This is what I should have heard on the introduction day when I went to college.
But instead I had some hipster douchebag telling me to 'think outside of the box', where he handed out some silly symbolic excersice where you needed to come up with an unusual sollution. A sort of connect the dots, but with a limited amount of lines to use. Nobody could figure out a sollution, but I found one that even used one line less!
I showed him my 'out of the box' sollution, that solved the problem (and with a line to spare to boot!), He then told me, that was not a correct awnser, because it was not the awnser that was prepared and written down.
So that deffinetly left me angry and confused. Your robotic guest speaker might leave people angry or dissapointment, but certainly not confused. That robot (or cyborg??) guest-speaker, on the other hand, says stuff that is clear as day. No mistaking in the choices it leaves you to make.
I also think this is a thing that a lot of art teachers are trying to tell their students, but just not saying it harsh enough to propperly break naive student's expectations (to then be able to build it back up again, eventually, I suppose).
But I guess telling it straight to the students from day 1, is a bad bussiness move. Probably better to have the suckers pay for 1 or 2 years of tuition (and several buttloads of extra costs) before the poor shmucks find out their education is complete bullshit when it comes to what they actually want to do and learn. (I expected/wanted to art, but they were teaching to trade, if that makes any sense).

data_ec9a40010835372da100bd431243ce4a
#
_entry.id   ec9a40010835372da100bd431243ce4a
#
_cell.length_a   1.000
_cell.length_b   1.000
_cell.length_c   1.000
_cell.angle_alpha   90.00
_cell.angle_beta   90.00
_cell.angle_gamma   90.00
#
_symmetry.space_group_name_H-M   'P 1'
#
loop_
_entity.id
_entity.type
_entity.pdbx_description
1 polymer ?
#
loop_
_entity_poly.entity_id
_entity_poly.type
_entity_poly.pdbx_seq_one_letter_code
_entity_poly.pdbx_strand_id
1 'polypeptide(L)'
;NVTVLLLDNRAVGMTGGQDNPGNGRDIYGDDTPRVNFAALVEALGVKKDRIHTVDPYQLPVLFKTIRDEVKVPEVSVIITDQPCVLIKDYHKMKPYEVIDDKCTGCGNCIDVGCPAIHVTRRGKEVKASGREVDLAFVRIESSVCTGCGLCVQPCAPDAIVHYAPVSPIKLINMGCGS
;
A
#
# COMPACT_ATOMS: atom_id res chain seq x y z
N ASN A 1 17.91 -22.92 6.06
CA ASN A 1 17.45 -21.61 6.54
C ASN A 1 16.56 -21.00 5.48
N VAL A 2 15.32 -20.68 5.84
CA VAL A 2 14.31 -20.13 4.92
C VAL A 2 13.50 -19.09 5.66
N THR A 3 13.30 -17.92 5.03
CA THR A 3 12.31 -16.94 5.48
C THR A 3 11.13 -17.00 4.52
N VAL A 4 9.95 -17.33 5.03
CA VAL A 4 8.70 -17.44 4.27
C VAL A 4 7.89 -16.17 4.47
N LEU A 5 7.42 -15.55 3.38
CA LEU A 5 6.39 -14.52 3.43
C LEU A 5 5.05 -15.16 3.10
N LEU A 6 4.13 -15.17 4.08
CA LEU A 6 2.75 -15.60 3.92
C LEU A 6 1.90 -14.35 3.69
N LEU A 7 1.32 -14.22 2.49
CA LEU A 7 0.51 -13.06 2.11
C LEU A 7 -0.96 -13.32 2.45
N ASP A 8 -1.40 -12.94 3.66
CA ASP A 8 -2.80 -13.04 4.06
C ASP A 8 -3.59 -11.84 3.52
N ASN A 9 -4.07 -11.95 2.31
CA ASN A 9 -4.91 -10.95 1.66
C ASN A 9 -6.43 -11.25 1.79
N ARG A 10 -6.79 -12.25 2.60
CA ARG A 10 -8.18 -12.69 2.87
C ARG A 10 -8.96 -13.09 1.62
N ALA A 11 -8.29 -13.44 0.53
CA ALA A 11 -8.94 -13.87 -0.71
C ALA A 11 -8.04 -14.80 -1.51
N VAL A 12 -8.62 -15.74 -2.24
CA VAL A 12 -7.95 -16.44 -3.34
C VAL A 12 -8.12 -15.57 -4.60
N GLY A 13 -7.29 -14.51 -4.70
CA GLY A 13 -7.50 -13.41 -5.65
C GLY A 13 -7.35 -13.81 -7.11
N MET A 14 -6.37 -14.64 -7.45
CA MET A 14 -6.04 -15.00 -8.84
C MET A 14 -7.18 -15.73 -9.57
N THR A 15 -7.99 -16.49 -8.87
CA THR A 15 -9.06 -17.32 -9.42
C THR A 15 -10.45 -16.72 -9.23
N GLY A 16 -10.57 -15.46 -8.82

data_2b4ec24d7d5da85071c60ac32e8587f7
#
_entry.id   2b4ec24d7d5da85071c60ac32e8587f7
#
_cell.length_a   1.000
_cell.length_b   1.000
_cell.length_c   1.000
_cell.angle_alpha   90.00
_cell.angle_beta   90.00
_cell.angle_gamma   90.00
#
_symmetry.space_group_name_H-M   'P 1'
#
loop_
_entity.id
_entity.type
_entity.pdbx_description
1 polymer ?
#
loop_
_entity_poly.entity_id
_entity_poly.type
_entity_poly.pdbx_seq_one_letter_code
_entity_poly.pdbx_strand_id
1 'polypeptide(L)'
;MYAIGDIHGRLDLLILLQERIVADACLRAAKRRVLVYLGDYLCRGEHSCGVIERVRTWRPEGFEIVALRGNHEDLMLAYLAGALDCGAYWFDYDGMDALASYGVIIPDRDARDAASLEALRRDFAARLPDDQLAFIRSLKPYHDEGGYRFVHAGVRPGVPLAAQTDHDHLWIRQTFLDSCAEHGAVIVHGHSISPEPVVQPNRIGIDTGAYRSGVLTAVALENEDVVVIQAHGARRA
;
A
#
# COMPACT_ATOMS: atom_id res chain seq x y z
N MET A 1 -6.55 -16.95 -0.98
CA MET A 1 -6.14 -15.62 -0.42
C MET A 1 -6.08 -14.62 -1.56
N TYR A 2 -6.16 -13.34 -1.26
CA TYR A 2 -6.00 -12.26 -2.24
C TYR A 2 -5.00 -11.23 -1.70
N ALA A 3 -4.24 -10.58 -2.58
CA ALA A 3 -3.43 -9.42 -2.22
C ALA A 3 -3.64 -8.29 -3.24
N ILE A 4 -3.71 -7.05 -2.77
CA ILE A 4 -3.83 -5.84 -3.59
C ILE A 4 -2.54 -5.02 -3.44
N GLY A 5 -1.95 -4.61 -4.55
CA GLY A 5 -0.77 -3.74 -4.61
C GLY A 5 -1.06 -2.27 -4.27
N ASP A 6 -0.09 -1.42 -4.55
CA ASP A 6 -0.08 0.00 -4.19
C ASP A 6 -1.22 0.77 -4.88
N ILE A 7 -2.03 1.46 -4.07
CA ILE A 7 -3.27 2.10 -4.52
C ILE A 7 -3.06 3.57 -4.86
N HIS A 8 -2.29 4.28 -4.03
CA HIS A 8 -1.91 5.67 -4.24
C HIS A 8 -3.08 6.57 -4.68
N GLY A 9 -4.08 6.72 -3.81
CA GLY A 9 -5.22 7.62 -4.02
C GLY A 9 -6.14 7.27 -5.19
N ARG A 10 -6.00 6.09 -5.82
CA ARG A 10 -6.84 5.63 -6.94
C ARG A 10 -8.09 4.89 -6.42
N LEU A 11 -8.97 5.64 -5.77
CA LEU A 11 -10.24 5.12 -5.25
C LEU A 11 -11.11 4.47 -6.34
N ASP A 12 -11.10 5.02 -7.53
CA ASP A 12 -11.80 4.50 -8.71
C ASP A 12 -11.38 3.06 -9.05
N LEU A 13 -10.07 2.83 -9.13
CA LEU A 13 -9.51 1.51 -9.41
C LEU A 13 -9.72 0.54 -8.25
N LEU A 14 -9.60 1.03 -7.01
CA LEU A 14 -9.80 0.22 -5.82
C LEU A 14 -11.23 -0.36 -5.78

Or maybe that was just something I needed to find out the hard way? I don't fuckin know, man. Shouldn't think too much or too deep about that shizzlemarizzle.
At least the teachers from classes that were actually somewhat interesting to me, were actually a combination of respectable and enjoyable to listen too.
And there was way more variaty in all kinds of different fellow students compared to high-school.
That was worth something at least, amirrrrrrite!?